With the inflation numbers release last month hitting a high last seen 40 years ago, the Federal Reserve moved to increase interest rates to try to reverse the trend.
Here is what you can expect:
Short-term interest rates will rise along with the federal funds rate. Home equity line of credit rates are typically connected to the federal funds rate. They will move together up or down, in this case up. Credit card and short-term consumer borrowing rates will also be affected. Auto loan rates may rise, but to a lesser degree.
Long-term rates, such as for mortgages, are not directly affected when the Fed raises short term rates but may follow short term rates higher because of the current inflationary environment. Expect the Treasury 10- year yield to rise to 2.3% by the end of 2022. The rise in the 10-year rate will also push up mortgage rates, from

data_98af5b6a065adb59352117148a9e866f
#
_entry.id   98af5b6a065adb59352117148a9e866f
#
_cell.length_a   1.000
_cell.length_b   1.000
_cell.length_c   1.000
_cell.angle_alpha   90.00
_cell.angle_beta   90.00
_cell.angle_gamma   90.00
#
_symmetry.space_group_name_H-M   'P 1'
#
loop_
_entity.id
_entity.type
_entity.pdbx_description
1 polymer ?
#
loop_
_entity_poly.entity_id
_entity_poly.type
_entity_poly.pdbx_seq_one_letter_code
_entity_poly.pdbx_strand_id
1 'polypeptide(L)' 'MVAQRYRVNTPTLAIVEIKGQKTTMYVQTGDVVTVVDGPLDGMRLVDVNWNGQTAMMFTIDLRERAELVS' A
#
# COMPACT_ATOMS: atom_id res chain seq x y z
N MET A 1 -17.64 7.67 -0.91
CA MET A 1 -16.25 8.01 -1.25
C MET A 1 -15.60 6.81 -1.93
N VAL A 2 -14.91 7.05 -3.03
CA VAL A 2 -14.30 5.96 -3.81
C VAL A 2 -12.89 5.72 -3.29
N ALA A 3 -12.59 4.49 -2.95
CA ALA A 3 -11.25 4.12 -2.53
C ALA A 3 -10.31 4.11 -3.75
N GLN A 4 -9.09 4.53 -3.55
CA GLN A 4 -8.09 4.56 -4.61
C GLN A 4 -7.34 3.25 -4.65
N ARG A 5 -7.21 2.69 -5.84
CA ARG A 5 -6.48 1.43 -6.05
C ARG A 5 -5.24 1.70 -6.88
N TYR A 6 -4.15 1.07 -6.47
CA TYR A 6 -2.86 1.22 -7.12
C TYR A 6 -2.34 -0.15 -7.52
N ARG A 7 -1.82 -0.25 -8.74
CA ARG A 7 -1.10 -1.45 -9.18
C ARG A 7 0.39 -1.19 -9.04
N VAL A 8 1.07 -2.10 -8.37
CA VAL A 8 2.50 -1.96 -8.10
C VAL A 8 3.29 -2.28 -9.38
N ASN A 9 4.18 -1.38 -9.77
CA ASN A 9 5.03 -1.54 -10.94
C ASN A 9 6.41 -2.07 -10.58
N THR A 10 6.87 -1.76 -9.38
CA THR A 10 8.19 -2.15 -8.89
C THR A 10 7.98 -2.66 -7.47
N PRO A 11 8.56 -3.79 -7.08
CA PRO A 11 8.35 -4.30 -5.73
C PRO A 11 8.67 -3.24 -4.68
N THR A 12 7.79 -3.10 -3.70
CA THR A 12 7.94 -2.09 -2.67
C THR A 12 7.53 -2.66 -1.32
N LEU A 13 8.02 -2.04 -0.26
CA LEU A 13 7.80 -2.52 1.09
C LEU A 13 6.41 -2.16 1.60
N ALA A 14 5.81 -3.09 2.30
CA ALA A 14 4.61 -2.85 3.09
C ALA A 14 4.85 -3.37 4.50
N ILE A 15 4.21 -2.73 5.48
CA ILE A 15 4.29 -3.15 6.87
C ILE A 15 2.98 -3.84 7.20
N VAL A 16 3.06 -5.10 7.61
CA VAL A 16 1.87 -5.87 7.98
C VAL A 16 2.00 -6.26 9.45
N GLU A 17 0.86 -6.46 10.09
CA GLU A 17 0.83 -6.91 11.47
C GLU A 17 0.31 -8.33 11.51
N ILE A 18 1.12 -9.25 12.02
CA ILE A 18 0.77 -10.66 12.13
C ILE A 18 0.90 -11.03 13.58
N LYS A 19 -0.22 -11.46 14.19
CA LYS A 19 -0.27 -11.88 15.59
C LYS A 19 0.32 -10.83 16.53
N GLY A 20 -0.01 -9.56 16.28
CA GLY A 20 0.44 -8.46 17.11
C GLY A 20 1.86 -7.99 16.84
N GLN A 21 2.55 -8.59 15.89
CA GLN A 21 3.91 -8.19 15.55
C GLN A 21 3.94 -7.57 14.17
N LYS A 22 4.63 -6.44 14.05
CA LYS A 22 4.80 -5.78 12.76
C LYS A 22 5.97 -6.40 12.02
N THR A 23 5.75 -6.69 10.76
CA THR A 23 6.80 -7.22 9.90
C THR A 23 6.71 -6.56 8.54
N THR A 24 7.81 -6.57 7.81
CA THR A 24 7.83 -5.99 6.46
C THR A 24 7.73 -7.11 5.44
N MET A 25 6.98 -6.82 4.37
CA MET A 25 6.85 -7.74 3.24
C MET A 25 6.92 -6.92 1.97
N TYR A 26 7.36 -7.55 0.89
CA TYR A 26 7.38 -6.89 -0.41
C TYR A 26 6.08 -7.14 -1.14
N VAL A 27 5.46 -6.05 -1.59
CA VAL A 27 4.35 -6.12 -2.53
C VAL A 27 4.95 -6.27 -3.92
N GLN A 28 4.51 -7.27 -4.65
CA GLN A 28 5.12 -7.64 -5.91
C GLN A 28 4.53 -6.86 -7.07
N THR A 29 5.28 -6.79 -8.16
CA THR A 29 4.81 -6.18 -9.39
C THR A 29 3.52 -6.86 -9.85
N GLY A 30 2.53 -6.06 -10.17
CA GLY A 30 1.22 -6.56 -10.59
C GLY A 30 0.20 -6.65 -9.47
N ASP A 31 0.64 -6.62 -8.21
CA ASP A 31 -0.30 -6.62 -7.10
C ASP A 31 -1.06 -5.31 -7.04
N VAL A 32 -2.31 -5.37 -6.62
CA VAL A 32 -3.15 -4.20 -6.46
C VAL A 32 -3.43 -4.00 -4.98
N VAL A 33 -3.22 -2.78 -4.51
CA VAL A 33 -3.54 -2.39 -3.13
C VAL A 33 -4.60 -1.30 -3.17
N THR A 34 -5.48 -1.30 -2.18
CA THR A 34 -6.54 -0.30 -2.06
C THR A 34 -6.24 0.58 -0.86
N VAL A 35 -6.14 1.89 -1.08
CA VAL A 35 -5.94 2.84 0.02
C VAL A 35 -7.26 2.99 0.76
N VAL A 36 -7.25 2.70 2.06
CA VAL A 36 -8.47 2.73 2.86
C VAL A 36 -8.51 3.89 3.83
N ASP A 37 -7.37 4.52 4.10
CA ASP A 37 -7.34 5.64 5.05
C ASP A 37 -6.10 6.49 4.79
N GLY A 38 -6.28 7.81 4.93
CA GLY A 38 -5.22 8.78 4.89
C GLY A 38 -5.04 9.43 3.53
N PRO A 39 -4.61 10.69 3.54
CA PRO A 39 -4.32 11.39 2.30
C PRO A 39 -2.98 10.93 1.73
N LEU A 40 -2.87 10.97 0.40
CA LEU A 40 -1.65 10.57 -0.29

the current average of 3.5% for 30-year fixed-rate loans, to 4.0% by the end of 2022. 15-year fixed-rate mortgages will rise from 2.8% to 3.4%.
How many rate hikes are to be determined, but one is for certain and more to come if inflation does not start trending downward. The Federal Reserves goal is to get the inflation number below 3% by years end.
We are getting a lot of calls regarding income planning how these changes will affect plans we put have put together, we assure them that the guaranteed income we build into their plans will not be affected.